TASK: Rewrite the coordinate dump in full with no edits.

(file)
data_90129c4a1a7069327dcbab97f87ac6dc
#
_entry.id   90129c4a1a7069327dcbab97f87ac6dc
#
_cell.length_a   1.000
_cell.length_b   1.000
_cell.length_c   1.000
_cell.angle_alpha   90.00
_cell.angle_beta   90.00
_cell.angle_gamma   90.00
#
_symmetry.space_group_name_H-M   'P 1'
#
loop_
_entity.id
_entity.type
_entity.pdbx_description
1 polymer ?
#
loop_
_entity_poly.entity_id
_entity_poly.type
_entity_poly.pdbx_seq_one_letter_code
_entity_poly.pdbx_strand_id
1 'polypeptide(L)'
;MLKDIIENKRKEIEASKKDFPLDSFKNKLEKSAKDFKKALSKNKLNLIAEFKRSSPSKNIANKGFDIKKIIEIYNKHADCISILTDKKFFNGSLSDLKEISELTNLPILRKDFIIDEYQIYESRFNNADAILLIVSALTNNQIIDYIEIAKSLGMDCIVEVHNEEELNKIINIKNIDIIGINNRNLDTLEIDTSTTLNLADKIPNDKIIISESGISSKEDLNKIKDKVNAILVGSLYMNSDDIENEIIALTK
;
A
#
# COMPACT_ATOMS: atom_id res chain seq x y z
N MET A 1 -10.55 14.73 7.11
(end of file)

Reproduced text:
data_90129c4a1a7069327dcbab97f87ac6dc
#
_entry.id   90129c4a1a7069327dcbab97f87ac6dc
#
_cell.length_a   1.000
_cell.length_b   1.000
_cell.length_c   1.000
_cell.angle_alpha   90.00
_cell.angle_beta   90.00
_cell.angle_gamma   90.00
#
_symmetry.space_group_name_H-M   'P 1'
#
loop_
_entity.id
_entity.type
_entity.pdbx_description
1 polymer ?
#
loop_
_entity_poly.entity_id
_entity_poly.type
_entity_poly.pdbx_seq_one_letter_code
_entity_poly.pdbx_strand_id
1 'polypeptide(L)'
;MLKDIIENKRKEIEASKKDFPLDSFKNKLEKSAKDFKKALSKNKLNLIAEFKRSSPSKNIANKGFDIKKIIEIYNKHADCISILTDKKFFNGSLSDLKEISELTNLPILRKDFIIDEYQIYESRFNNADAILLIVSALTNNQIIDYIEIAKSLGMDCIVEVHNEEELNKIINIKNIDIIGINNRNLDTLEIDTSTTLNLADKIPNDKIIISESGISSKEDLNKIKDKVNAILVGSLYMNSDDIENEIIALTK
;
A
#
# COMPACT_ATOMS: atom_id res chain seq x y z
N MET A 1 -10.55 14.73 7.11